The university invited other MCF partner institutions such as Kwame Nkrumah University of Science and  Technology (KNUST) , Campaign for Female Education (CamFed Ghana), African Institute of Mathematical Science (AIMS Ghana), Meltwater Entrepreneurial School of Technology (MEST) Ghana Tech Lab, and other institutions with focused incubation programs such as the University of Ghana Business School (UGBS) Innovation and Incubation Center, University of Professional Studies, Accra (UPSA) Entrepreneurship and Innovation Center, University of Mines and Technology (UMaT) Business Incubation Hub, and Academic City University College Technology and Entrepreneurship Center.

 

Presenting the focus of the research, Dr Gordon Adomdza, the Co-principal Investigator, and Associate Professor at Ashesi University, indicated that the research centered around how to capture the nature of experiential education provided through courses, internships, and community service engagements. More importantly, Dr. Gordon Adomdza noted that the research will investigate when and how these various experiential exposures trigger entrepreneurial activity by students and alumni.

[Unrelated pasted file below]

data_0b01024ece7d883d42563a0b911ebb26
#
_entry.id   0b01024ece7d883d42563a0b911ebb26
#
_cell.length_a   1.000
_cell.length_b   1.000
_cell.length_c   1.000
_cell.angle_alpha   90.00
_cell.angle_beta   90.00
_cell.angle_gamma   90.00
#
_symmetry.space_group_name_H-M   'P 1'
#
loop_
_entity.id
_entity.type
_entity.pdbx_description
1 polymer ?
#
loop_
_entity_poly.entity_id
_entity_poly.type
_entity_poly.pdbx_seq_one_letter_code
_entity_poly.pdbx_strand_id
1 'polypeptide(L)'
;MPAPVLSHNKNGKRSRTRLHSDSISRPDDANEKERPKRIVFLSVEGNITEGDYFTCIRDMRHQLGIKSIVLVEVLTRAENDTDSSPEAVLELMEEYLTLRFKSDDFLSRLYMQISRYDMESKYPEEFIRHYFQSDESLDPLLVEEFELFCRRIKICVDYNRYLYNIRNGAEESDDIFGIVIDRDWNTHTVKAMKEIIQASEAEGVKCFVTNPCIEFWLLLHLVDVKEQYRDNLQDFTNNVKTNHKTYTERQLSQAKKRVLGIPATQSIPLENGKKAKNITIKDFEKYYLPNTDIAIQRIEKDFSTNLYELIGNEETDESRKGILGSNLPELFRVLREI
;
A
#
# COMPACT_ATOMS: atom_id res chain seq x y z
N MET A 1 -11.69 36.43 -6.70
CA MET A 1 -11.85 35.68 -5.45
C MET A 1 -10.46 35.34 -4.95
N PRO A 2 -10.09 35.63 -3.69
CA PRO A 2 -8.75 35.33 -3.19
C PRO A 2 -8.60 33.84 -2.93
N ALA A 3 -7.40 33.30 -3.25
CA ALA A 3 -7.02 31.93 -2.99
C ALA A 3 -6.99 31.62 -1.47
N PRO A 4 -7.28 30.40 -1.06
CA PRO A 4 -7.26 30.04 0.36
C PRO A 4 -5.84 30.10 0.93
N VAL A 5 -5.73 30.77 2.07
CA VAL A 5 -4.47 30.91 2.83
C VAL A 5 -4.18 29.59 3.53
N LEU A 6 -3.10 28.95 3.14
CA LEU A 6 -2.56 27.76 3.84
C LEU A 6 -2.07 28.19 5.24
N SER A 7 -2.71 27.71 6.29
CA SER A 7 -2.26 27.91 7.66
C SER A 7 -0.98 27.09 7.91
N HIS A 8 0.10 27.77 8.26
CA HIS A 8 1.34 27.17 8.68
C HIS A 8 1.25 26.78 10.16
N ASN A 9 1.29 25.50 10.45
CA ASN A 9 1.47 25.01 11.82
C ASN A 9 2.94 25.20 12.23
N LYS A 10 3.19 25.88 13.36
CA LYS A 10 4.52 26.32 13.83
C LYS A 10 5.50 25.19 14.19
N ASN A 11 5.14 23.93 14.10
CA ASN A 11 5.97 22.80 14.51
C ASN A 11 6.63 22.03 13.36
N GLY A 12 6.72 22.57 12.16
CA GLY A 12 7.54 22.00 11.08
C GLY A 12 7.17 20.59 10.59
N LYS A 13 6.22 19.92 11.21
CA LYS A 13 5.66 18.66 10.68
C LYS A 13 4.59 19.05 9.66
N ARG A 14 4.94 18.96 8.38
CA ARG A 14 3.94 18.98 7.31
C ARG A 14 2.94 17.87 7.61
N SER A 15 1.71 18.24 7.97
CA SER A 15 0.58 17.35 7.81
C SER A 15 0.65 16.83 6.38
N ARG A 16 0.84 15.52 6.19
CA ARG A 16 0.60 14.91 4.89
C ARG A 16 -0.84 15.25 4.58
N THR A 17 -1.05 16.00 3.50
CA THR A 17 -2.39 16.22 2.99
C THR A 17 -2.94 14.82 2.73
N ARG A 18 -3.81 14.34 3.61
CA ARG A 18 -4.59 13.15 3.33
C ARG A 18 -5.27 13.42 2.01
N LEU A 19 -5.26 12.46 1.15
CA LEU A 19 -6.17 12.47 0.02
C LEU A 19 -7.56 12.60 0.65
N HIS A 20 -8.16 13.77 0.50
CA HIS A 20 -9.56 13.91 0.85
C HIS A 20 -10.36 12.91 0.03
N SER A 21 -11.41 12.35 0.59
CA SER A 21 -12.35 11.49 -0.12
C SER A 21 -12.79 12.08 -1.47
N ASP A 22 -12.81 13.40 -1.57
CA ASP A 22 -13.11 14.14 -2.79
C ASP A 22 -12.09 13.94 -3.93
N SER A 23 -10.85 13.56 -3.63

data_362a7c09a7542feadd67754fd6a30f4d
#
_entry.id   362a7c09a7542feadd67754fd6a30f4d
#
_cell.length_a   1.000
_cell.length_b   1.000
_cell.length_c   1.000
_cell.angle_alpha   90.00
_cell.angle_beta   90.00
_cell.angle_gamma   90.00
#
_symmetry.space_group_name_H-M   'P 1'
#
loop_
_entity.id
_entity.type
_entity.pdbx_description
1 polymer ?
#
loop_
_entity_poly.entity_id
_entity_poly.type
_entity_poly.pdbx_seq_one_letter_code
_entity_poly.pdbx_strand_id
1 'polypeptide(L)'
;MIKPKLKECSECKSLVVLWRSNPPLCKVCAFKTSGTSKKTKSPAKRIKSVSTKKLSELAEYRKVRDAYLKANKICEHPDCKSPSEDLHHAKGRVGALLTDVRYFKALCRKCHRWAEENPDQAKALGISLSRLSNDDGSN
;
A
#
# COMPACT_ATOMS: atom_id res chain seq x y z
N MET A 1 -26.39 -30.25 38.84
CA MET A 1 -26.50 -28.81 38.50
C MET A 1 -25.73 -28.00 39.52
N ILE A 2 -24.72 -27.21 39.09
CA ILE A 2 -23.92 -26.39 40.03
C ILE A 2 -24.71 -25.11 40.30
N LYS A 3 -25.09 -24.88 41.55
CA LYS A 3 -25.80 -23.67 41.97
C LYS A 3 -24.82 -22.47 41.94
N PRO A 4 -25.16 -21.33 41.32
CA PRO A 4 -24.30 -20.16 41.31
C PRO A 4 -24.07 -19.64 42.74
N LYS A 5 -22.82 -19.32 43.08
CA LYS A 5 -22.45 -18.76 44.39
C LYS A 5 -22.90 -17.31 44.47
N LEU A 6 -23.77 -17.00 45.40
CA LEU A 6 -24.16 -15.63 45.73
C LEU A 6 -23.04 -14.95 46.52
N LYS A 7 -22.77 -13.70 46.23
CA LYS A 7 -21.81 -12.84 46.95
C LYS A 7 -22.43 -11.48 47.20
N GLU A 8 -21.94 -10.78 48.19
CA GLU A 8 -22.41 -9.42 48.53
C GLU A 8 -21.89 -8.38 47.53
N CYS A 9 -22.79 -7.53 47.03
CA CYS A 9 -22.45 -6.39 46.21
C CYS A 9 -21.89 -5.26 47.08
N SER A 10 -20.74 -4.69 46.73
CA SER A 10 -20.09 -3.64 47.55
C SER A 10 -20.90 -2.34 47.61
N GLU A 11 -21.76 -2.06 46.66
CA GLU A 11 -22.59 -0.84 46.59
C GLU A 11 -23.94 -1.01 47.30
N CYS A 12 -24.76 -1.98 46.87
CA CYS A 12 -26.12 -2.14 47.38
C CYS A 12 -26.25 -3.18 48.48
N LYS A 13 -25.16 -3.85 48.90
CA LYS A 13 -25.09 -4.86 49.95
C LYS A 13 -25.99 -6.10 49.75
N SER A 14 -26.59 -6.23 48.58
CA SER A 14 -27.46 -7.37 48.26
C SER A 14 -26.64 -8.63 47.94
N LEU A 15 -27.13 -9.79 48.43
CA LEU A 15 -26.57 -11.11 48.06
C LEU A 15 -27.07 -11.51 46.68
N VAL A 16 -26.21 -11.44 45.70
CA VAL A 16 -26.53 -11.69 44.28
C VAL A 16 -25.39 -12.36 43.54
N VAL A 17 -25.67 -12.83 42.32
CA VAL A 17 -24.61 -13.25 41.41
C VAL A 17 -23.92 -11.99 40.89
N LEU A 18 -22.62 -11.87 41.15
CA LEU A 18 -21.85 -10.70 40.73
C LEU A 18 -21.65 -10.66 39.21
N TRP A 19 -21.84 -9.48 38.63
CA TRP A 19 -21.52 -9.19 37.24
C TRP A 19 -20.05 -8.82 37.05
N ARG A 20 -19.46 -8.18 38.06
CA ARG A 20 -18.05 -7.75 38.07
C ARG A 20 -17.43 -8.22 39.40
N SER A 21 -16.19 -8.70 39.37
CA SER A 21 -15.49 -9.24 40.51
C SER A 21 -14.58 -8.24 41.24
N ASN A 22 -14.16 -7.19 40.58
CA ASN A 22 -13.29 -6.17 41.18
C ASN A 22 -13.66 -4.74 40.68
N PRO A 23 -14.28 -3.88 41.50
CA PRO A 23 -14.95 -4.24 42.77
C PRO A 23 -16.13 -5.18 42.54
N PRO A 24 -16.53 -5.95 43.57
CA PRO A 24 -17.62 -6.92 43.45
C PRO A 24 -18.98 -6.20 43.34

The Co-principal Investigator, Dr Nii Antiaye Addy, Associate Director (Africa Outreach) in the office of the Deputy Provost Student Life and Learning (DPSLL) at McGill University, noted that the research, in many ways, also compares programs in two different institutions in different regions of the world. It will provide an empirical lens for capturing how different programs delivered within a young institutional structure such as Ashesi University in Ghana, about 20 years old, are from those delivered in a 200-year-old university such as McGill University in Canada. He noted that the research design provided an opportunity to have a much broader sense of these programs and their effectiveness.

 

The invited institutions also had the opportunity to share their challenges in tracking the activities of their program participants after engaging them in training programs. ​​Although they were making significant impacts through their programs, many shared gaps in documenting these impacts.They indicated a high interest in improving on their data collection processes in their entrepreneurship training programs. 

 

As part of the next steps, the researchers noted that they will take a process-based approach which will send them to 5 African countries where Ashesi draws the majority of its pan-African students. In these countries, they will conduct interviews and build case studies on the experiential learning and entrepreneurial journeys of alumni. The research partners will also track entrepreneurial support events at Ashesi and McGill to understand how the universities’ experiential educational experiences guide the participants in their actions in entrepreneurship.